General Aztecs Maya Tocuaro Kids Contact 20 Nov 2017/5 Eagle
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Stone figure of Aztec goddess and prime minister Cihuacoatl

Yes Prime Minister!

Cihuacóatl (‘Woman Serpent’), named after a goddess, was the rough equivalent of our Prime Minister. He - yes, it was a he - looked after the day-to-day affairs of the Aztec Empire. (Written/compiled by Ian Mursell/Mexicolore)

The fine sandals of Moctezuma I, Codex Tovar pl. XII
The fine sandals of Moctezuma I, Codex Tovar pl. XII (Click on image to enlarge)

He handled official finances, organised military campaigns and appointed commanders, determined rewards for warriors, and served as supreme judge. When the tlatoani (Great Speaker, ie the Emperor) left Tenochtitlan on military campaigns, the cihuacóatl moved into the palace and acted as ruler in his absence.

Traditional sandal (‘huarache’) making is still a thriving craft in Mexico
Traditional sandal (‘huarache’) making is still a thriving craft in Mexico (Click on image to enlarge)

The goddess Cihuacóatl that inspired this position was associated with the Earth, agricultural fields and crops, and childbirth, when women were likened to warriors. So the link of the cihuacóatl with the goddess lies in his religious duties to priestly agricultural matters of the female wet season.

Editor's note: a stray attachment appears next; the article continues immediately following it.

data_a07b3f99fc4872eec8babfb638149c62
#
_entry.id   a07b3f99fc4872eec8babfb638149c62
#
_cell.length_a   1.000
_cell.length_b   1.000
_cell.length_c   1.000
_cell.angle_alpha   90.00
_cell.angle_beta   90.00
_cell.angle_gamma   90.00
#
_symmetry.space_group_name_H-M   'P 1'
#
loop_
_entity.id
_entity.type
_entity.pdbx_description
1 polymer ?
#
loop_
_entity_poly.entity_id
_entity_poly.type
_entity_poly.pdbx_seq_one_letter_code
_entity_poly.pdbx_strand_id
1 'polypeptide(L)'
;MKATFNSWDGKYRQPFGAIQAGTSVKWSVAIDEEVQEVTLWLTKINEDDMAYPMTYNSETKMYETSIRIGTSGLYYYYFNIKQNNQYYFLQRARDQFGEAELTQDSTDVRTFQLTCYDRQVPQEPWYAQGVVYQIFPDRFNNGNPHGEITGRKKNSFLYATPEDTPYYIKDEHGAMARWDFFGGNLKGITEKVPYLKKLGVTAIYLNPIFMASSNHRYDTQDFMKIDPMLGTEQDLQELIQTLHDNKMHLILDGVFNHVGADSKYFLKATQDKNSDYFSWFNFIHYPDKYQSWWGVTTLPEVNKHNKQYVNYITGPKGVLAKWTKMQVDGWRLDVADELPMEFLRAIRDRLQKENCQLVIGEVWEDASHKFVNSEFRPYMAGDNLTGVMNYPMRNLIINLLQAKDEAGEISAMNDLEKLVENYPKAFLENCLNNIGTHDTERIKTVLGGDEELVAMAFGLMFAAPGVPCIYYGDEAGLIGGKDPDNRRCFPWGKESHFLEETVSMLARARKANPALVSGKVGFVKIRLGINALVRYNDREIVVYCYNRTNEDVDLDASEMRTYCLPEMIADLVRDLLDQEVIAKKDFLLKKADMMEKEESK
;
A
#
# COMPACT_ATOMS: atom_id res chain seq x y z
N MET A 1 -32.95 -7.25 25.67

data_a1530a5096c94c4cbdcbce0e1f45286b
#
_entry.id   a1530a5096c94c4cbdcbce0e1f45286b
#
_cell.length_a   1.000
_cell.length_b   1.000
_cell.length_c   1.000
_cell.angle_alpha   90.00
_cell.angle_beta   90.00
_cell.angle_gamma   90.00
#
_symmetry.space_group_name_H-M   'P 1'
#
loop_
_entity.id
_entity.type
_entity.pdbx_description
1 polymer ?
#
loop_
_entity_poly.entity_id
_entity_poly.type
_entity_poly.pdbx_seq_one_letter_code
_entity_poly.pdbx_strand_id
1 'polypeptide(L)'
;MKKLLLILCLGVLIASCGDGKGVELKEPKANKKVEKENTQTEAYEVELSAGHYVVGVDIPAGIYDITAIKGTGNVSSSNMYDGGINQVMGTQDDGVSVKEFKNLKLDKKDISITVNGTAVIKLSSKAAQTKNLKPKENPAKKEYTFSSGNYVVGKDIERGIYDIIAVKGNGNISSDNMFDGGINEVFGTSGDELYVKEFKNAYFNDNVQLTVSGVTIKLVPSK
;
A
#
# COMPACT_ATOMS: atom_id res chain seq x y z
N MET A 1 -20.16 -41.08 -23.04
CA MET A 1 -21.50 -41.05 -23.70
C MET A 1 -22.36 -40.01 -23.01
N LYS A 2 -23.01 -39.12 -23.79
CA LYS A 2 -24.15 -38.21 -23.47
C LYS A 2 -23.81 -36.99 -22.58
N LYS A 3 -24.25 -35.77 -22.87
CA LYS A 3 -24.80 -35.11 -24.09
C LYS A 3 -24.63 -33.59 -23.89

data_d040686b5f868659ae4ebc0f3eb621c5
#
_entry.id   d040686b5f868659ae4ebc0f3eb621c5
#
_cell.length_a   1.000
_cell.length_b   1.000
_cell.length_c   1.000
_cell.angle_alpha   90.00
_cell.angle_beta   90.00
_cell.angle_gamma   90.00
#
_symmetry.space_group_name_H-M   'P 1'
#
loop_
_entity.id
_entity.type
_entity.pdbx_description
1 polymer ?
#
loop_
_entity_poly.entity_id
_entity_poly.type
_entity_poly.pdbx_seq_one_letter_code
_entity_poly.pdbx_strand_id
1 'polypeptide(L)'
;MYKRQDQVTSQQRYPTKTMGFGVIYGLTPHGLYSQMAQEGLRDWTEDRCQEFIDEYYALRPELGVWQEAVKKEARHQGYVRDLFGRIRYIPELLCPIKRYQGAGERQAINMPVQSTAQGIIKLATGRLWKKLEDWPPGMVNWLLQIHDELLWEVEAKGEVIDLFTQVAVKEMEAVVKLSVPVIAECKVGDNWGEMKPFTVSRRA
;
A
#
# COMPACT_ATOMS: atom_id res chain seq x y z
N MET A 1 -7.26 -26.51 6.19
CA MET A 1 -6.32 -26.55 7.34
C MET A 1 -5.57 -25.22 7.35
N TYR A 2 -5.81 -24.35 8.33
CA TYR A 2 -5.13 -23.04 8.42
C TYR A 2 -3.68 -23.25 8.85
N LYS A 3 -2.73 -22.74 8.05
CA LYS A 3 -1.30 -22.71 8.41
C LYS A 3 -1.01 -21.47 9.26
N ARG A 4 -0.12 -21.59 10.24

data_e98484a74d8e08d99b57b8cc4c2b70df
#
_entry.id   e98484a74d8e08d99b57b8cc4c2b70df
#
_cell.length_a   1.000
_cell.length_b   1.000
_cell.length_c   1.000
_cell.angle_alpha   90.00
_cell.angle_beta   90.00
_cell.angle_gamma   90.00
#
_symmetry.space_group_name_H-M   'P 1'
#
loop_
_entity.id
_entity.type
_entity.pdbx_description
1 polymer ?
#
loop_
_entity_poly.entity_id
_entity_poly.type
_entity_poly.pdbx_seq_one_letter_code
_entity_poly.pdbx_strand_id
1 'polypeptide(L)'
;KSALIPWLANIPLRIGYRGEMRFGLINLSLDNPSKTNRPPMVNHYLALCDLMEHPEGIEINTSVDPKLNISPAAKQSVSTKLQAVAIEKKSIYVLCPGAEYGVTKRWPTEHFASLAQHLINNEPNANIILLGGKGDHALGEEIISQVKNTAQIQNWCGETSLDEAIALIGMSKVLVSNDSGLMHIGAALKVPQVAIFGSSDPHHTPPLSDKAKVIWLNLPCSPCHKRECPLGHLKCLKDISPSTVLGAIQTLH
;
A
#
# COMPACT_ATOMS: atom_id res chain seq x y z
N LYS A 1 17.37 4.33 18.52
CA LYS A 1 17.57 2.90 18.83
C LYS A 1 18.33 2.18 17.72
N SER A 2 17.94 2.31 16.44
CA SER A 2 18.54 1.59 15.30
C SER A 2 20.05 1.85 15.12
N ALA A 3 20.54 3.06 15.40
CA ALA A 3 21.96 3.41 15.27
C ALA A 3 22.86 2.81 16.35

Itzcóatl, 4th ruler of the Aztec empire, Tovar Manuscript, pl. VIII
Itzcóatl, 4th ruler of the Aztec empire, Tovar Manuscript, pl. VIII (Click on image to enlarge)

Certain privileges accompanied the cihuacóatl office: he received a considerable amount of the tribute from conquered cities, he played an important role, together with a high council of nobles, in choosing the next ruler of Tenochtitlan, and... he was the only person who didn’t need to take off his shoes in the presence of the tlatoani!

By the way, taking away a noble’s right to wear shoes (usually cactli or sandals) at all was one of the punishments given to an official who had committed a crime.

The position of cihuacóatl was created by Itzcóatl, the 4th tlatoani of the Aztecs, to help him in the affairs of the ruler. The first and by far and away the most famous - some might say infamous - cihuacóatl was Tlacaelel, one of the most brilliant and shrewd politicians in the history of the Aztecs. He died in 1487, having lived 89 years and been cihuacóatl for 60 years, serving under 5 great rulers.

Info from Handbook to Life in the Aztec World by Manuel Aguilar-Moreno, 2006.

Picture sources:-

Photo of stone figure in the National Museum of Anthropology, Mexico City, by Ana Laura Landa/Mexicolore

Images of Itzcóatl and Moctezuma I’s sandals scanned from our copy of the Tovar Manuscript, ADEVA facsimile edition, Graz, Austria, 1972

Photos of sandal making today by Sean Sprague/Mexicolore

Learn a little more about Cihuacóatl

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